David Miliband writing in the Telegraph today, setting out his political beliefs.
His theory can be summarised thus:
- In the years after 1945, the people of Great Britain said ‘I need’, and the Labour Government stepped forward to meet that need (NHS, education etc).
- In the 1980s, people said ‘I want’, and the Thatcher Government, in trying to meet those aspirations, ended up leaving behind the weaker citizens.
- Since 1997, the people have been saying ‘I can’, so it is now up to the Government to empower citizens, by devolving power to the people etc.
In summary, we have passed through three phases in the last 60 years, I need, I want, and I can.
A bit seductive at first glance, but under proper scrutiny, the whole thing falls apart.
David Miliband’s first error is to assume that society is speaking with one voice, and it is saying only one thing at a time, ’I need’, ‘I want’ or ‘I can’. I put it to him that it is not. During what he termed the ‘I need’ generation (ie post-1945), does he really believe that there were not as many ‘I want’ or ‘I can’ voices even then?
There have always been people with needs (I need), aspirations (I want), and ambition and ability (I can); the only difference is that at different times in the political life of this nation, one group of people was being listened to more than the others. I submit that it is not, as Miliband would put it, a question of citizens changing their status (from ‘I want’ to ‘I can’, for example). Rather, it is a question of politicians changing their focus. It is the politicians who have switched their focus from one group of people to another, depending on their own interests.
Perhaps in 1945, the Labour Government was more attuned to the desires of its natural constituency (ie the ‘I needs’). Similarly, by furthering conservative ideals of personal responsibility, individual enterprise, and limited State control, the Conservative Government of the 1980s was suited to the ‘I want’ group. It is therefore not a question of different time phases, rather it is a question of political focus. These three groups have been with us from time immemorial, and to pretend otherwise is simply naive. The ‘I needs’ and ‘I wants’ were there in 1945, and they are still here today. Similarly, there has been a clamour by the ‘I cans’ ever since 1945. Why is David Miliband only hearing them today?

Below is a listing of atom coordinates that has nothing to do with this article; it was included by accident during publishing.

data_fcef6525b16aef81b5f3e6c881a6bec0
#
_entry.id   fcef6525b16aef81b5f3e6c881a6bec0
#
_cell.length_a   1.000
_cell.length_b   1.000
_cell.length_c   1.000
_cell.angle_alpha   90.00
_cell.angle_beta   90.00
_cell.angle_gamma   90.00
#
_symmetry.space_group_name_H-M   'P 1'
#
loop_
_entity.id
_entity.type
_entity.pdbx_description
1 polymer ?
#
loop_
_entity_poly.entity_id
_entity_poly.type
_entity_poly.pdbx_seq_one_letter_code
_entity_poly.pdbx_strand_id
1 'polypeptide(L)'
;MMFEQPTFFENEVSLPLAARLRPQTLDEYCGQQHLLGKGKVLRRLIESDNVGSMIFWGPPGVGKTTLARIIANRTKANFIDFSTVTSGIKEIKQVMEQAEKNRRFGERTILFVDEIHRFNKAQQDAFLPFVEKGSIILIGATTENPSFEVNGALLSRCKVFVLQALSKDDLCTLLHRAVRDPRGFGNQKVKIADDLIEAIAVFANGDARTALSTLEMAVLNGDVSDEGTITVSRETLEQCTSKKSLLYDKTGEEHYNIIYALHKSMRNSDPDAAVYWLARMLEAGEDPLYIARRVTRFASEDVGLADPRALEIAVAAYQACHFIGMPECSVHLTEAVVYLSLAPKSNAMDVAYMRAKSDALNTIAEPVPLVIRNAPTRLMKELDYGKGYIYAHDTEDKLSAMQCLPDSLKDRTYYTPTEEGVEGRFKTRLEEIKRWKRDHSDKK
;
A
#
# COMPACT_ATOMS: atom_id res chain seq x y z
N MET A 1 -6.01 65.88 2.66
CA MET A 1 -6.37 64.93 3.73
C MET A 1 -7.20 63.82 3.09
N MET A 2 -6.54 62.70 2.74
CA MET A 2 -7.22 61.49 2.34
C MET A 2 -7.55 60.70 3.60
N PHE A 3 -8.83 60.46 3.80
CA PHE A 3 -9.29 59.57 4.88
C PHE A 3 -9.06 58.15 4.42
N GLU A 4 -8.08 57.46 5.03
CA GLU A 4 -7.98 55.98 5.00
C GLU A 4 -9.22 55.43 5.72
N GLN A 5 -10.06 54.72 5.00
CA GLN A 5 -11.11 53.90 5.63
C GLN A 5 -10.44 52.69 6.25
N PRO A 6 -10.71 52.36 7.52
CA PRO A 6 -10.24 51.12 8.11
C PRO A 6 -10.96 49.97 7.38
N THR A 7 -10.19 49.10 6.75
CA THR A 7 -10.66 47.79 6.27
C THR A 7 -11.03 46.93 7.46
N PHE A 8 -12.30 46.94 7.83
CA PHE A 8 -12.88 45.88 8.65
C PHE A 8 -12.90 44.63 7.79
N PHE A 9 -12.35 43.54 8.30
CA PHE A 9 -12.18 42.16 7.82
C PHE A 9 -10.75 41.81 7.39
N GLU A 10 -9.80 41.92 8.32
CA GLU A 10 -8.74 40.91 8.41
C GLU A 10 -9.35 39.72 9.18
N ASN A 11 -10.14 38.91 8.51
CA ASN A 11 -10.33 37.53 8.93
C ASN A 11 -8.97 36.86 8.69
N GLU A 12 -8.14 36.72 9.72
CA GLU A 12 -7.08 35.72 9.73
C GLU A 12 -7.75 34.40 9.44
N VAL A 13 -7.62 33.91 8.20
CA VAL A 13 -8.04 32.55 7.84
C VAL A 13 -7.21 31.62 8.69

There are reasons why one particular group’s voice may be louder than the others at any given time. These reasons could be socio-economic, cultural, etc. Politicians simply respond to the loudest voice they hear.
This puts me in mind of Perelman’s concept of justice. Perelman was a philosopher of law who contributed much to the theory of justice. He believed that there were six criteria for determining justice, and that once a society has decided on which criterion to use, it must ‘treat like with like’ within that criterion. His six criteria were as follows:
- to each according to his works
- to each according to his needs
- to each according to his merits
- to each according to his rank
- to each according to his legal entitlement
- to each the same thing
To analyse Miliband’s theory using Perelman (loosely), I would submit that the 1940s concept of justice was as in (2) above. The Labour Government focussed on distributing social goods etc according to the needs of the people. That was their definition of justice for that time. In the same way (and note, I am doing no more than extending Miliband’s theory), the Conservative Government of the 1980s would have chosen (1) or (3) above as their starting-point. Far, therefore, from being a phase, ie a shift among the citizens in their status or priority, it is instead a shift in political focus. As far as the ‘I can’ generation of the 1990s is concerned, what has now happened is that politicians have sensed the urgency coming from the hardworking, aspirational part of society, and have conveniently changed their language (if not their acts) to garner the support of that constituency.
At this point, I should note another weakness in his theory. By Miliband’s reasoning, we have come out of the ’I want’ phase and are now in the ’I can’ phase. I submit that ‘I can’ cannot possibly be a phase, in the sense that he says. Far from being a phase on its own, it is no more than a means by which one satisfies either a ‘want’ or a ‘need’. For example, ’I want’ alludes to desire to acquire, but says nothing about how to meet this desire. It could be by private enterprise (’I can’), or even just as valid, it could be by social security payments. I think it is therefore misleading to claim, even if his theory stood up by other means, that there is a valid ‘I can’ phase.
But even if I were to accept wholesale every word in his article, I have difficulty seeing what this Government (with which Miliband dines at high table) has done to address the desires of the so-called ‘I can’ generation. Is it the torrent of legislation pouring out daily from the pen of our ministers, or the acres upon acres of red tape? Is it the high tax burden that has stifled private enterprise, and led to the fall in disposable income? Is it the attempts to control what we say and think, and to regulate our every move? Or perhaps it’s the growing information-gathering powers that this Government accords to itself at every stage.
Whichever way I look at it, the message from this Government is clear and unambiguous: ‘you can’t’.